Danang, S. Viet Nam
April 27, 1969
I was in the ammo dump on that Sunday morning in April when it all began. Out by the road at the far end of the dump by the “grade 3” area some Vietnamese were burning trash. A 5 year old kid supposedly lit a piece of paper on fire and stuck it under the fence and started a field of dry grass burning which eventually reached a pallet of 105 WP (white phosphorous or “willy peter”) rounds.
I, and 3 other marines, (I think one of them was named Sanders or Sandman) tried to beat the fire out with our shirts and the firefighting tools in the area. These firefighting tools consisted of an 8 ft. 2x4 with a rubber mudflap attached to the end.
This old Gunnery Sgt from South Dakota (I can’t remember his name) yelled from a distance to “get the hell out of there” because it was going to blow. We started running and sure enough it went up. The rest, as they say, is history.
When we got to the main operations office in the dump it was really starting to spread. One of our truck drivers, Tom Robertson from NJ, told us to get in the back and he drove us to the gate at the other end of the dump (which happened to be closed). He said to “hang on” and he crashed through the chain link gate.
Back in the compound there was pandemonium. Everyone was scrambling around trying to figure out what to do. I, Stan (Buck) Owens and a guy named Hart (I think) were running down the dirt road. I believe we jumped on the back of a tank that was going by. When it got to the hill on the other side of the rice paddy we jumped off. We were at the entrance to a communications compound which had already evacuated. We had a fantastic view of the destruction taking place but it soon got out of control.
By now the Air Force bomb dump and bulk fuel area were also blowing up. 1,000 pound bombs were flying through the air and skimming along the ground like little toys. Some were too close for comfort so we went into the communications compound where there were some pretty good in-ground sandbagged bunkers.
The compound was deserted except for us three. Some of the explosions were so big that the 4x4 beams across the top of the bunkers were starting to collapse and sand was falling in. We would take turns watching the dump from the opening in the bunker while the other two huddled in the corner.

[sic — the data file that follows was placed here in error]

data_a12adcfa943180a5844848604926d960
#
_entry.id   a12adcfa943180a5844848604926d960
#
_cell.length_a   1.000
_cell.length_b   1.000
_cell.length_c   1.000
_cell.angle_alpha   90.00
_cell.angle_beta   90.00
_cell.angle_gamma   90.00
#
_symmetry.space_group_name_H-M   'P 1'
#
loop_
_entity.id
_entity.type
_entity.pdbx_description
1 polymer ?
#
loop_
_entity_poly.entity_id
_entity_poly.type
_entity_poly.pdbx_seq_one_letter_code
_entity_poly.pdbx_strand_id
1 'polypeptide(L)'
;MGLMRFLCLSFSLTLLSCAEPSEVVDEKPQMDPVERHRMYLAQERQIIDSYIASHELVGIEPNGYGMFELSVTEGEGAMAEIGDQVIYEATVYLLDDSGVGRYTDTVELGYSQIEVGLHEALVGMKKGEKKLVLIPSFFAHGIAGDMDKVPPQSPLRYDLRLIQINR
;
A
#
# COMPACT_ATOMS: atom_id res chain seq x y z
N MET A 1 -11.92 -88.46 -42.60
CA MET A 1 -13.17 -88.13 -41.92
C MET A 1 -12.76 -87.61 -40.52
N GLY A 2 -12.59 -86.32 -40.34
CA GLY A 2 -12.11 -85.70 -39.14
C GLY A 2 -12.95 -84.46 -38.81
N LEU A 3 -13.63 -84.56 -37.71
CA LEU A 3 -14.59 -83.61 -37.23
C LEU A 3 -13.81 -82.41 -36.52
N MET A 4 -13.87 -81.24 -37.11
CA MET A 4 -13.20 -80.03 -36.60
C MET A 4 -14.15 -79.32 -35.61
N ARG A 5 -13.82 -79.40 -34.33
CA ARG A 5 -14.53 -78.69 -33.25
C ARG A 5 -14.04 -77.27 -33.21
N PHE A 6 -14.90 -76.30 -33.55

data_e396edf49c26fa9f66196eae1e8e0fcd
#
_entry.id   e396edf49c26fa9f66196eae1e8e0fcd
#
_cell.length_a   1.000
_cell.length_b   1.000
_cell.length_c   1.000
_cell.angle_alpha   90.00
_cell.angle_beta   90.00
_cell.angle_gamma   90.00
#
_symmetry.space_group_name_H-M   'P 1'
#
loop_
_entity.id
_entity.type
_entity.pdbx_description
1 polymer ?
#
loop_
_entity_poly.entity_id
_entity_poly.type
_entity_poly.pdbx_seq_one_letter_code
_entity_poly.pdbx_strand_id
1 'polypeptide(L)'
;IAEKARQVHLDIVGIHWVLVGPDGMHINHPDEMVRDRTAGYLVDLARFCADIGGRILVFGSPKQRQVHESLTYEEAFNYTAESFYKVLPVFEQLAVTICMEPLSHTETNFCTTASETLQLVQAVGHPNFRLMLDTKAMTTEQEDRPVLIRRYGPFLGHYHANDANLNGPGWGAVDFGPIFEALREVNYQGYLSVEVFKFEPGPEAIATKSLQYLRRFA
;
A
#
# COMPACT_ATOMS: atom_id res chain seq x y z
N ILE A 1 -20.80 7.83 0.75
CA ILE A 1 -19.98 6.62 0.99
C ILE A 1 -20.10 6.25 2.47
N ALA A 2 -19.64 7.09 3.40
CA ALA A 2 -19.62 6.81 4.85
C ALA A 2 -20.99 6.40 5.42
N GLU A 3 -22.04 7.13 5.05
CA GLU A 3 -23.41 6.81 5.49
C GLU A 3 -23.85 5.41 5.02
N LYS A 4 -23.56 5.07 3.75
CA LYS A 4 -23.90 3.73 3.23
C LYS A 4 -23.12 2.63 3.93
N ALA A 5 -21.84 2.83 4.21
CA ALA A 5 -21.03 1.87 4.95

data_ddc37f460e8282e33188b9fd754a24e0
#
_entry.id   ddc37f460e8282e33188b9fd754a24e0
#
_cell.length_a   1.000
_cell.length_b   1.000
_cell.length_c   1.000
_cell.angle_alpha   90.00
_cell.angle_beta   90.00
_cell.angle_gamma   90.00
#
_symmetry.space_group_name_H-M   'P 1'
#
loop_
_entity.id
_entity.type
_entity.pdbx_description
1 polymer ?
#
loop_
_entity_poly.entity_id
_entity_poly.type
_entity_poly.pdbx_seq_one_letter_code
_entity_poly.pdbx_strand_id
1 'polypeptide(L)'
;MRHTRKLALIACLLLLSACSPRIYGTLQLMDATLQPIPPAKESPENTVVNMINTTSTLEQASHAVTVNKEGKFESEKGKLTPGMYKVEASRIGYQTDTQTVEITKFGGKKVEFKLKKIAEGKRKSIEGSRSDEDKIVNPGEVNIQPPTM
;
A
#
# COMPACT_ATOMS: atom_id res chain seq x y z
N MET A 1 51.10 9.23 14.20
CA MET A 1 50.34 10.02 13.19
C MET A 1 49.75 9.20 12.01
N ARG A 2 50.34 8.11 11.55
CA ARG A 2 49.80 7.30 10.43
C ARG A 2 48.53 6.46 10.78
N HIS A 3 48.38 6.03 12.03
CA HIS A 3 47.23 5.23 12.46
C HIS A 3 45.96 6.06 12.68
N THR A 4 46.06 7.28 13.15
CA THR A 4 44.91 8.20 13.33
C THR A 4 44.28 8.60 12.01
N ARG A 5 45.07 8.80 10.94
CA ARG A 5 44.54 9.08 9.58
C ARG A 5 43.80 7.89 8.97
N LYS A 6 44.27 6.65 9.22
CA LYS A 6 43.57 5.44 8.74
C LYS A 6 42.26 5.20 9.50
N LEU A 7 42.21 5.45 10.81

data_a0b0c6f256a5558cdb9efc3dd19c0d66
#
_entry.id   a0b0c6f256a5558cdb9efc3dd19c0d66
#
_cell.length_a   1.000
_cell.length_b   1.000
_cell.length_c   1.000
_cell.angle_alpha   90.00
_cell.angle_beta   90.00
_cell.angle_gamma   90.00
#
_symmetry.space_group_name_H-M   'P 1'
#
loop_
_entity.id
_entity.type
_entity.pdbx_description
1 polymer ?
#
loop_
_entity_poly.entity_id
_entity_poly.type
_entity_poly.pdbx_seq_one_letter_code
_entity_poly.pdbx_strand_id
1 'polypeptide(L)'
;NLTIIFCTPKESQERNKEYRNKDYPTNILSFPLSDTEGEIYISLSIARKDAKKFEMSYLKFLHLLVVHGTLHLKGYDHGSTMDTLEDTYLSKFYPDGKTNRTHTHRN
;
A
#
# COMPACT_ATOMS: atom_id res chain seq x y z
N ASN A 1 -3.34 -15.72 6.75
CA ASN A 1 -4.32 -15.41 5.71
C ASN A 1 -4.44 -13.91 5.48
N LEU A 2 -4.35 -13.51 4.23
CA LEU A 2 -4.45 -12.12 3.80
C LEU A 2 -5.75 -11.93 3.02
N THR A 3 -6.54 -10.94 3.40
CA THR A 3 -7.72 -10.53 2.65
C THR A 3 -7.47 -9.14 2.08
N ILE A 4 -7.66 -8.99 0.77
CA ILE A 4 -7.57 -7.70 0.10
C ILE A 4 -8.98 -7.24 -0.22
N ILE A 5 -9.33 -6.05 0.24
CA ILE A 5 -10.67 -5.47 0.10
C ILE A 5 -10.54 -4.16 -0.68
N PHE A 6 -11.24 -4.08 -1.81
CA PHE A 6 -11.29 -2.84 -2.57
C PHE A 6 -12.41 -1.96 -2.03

At one point, the dynamite mag went up. The day before, my crew unloaded semi after semi of pallets of dynamite (250,000 one pound sticks). This looked like an atomic bomb explosion. You could see the shock waves coming through the air. When it reached our bunker the concussion was unbelievable. Hart was starting to freak out. We had to leave that bunker and run to another one about 30 or 40 yards away. Hart didn’t want to go but we dragged him out and told him to run for his life. All kinds of debris was falling from the sky and the dump was going “full bore”! All the smoke and dust made the daylight seem like night time. The air was moist with a stench of fuel, chemicals and gunpowder.
We spent the entire day till about dusk running from bunker to bunker. We had one M16 with us and wondered if the VC would try to take this compound during the night. Then all of a sudden we heard trucks and dogs barking. To our relief it was the entire rest of our company.
They had all gathered early in the day and ran down the road a few miles and laid low till dusk. They decided they had to find shelter for the night and ended up in the communications compound. Were we ever glad to see them! We spent the night and most of the next two days hunkered down while the ammo dump “did its thing”!
When it finally started to die down they gave each of us a piece of paper, an envelope and a pencil and told us to write home and let someone know that we were OK. I guess this event made national news and loved ones would be concerned.
In the aftermath, SSgt Vanmeter received a medal for bravery when he drove a jeep out to the dump in the midst of the destruction and rescued SSgt Fulton from the underground bunker there.
Clean up of the dump began immediately. I was in the first wave of guys sent to walk the road (or what was left of it) looking for any live rounds of ammo. We had a couple EOD (Explosive Ordinance Disposal) guys with us. About 2 weeks later I was transferred to ASP 2 and spent the rest of my tour there.
The day the ammo dump blew up I had been in country a little shy of 10 months of my 13 month tour.
Well, that’s my account of that fateful day in history. I did read an official account of that day in some publication. It said that some of the explosions had blown the metal doors off a concrete foundation at 3rd MAF headquarters which was 15 miles away.
I hope this helps. Just writing about it brought back the memories. I’ve never done this till now. What a rush!
Sgt. U.S. Marine Corps
(Born and raised in Massachusetts)